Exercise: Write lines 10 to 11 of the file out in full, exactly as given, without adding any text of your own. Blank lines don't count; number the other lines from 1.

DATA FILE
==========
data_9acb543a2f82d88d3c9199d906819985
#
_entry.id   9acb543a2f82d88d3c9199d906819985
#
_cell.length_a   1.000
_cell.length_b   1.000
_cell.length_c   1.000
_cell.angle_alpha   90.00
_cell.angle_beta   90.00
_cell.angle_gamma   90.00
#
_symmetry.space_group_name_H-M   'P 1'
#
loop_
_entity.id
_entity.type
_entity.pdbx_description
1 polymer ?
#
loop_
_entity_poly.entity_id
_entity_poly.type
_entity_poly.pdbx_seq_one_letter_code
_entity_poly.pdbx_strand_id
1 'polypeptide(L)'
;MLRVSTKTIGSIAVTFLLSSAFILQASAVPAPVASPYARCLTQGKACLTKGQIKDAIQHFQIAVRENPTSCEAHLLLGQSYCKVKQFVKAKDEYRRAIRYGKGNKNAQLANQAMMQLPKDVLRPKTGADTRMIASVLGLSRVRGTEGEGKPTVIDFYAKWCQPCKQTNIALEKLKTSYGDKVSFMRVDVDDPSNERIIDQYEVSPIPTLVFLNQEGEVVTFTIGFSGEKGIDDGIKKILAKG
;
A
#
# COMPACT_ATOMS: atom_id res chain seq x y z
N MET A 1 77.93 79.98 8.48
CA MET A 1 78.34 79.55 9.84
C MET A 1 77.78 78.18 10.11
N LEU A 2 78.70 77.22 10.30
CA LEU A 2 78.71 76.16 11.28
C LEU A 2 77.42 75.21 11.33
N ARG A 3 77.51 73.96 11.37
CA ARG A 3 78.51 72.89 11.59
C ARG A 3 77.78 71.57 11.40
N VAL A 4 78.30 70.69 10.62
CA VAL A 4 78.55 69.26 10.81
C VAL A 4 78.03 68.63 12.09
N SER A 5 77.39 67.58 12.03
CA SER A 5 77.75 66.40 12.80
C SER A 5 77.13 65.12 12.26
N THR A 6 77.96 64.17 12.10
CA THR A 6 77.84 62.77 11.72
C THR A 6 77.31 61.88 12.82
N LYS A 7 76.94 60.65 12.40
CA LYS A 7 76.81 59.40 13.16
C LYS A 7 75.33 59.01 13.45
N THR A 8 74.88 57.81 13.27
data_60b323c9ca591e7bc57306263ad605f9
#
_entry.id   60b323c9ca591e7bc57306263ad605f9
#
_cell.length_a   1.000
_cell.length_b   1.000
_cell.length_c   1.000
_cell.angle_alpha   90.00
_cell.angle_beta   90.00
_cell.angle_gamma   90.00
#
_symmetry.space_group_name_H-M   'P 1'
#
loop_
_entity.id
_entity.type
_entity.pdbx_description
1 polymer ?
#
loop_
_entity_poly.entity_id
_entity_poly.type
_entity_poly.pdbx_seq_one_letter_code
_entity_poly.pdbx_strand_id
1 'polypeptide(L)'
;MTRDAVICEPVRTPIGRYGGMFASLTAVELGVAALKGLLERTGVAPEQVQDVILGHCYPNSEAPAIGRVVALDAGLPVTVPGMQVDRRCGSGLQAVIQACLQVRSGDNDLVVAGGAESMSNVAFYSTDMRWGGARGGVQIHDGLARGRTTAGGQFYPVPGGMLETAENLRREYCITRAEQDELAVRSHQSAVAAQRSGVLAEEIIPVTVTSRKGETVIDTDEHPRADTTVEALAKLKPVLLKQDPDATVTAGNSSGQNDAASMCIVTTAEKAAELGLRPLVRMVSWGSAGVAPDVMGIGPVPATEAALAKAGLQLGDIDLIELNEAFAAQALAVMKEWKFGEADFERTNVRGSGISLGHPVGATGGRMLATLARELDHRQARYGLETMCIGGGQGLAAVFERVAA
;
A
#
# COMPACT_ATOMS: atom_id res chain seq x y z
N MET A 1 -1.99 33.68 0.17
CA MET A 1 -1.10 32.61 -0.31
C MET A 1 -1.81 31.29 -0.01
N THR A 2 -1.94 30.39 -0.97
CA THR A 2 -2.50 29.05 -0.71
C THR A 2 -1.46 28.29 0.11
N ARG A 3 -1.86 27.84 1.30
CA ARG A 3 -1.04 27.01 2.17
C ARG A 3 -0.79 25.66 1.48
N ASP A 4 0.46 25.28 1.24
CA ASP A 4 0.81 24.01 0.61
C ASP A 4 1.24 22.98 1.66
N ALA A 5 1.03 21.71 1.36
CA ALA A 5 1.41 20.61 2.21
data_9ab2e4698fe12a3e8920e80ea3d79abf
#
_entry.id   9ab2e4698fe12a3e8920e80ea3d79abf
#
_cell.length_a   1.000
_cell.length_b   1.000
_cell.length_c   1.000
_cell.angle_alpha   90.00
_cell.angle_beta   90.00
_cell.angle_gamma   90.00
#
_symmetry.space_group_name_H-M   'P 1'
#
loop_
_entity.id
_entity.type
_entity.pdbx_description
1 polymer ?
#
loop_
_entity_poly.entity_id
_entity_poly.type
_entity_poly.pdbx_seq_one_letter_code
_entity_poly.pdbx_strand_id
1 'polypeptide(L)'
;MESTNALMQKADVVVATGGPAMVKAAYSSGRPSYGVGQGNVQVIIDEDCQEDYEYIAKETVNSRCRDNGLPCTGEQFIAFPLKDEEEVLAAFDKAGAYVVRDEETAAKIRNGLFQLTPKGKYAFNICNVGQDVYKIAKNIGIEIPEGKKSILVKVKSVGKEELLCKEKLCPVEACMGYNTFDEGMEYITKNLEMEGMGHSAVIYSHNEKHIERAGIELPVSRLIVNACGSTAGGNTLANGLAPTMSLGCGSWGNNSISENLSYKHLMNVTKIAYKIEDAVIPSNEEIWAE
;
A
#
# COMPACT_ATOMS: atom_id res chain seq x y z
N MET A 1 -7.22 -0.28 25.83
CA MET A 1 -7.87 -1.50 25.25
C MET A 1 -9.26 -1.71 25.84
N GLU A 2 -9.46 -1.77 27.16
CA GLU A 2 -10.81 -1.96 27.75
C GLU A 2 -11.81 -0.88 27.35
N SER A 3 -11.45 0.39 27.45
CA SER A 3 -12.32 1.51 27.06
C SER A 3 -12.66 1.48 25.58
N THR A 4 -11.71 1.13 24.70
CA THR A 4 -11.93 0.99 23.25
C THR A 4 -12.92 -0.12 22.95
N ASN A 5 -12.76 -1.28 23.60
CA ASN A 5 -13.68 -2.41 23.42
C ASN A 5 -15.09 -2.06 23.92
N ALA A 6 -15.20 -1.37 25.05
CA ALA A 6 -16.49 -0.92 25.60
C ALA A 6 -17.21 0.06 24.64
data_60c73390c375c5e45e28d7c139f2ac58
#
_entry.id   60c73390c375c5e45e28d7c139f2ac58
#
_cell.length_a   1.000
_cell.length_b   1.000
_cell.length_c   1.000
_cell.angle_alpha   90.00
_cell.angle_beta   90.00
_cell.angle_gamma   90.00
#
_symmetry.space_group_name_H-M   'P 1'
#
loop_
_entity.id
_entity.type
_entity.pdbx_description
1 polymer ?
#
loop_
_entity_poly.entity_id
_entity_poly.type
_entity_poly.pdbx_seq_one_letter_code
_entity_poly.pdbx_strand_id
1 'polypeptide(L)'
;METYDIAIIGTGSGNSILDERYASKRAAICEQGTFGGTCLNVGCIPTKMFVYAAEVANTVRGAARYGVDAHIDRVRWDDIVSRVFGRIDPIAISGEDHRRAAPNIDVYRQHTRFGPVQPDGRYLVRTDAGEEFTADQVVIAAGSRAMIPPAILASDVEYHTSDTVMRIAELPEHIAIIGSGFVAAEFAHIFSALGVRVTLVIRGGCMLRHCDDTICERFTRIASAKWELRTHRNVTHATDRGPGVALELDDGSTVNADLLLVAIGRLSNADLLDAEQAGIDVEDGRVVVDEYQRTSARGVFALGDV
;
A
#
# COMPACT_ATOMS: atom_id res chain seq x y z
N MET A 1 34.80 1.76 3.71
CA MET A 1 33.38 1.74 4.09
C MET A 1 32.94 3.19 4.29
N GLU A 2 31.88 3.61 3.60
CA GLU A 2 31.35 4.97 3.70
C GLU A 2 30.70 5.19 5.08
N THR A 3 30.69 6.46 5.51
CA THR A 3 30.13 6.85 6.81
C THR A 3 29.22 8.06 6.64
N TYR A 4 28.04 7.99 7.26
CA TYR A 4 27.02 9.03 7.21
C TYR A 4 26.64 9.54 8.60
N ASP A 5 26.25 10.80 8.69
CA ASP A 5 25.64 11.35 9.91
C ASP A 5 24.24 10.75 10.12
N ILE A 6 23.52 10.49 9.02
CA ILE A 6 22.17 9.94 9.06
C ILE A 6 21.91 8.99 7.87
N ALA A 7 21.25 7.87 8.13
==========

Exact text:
_cell.angle_gamma   90.00
#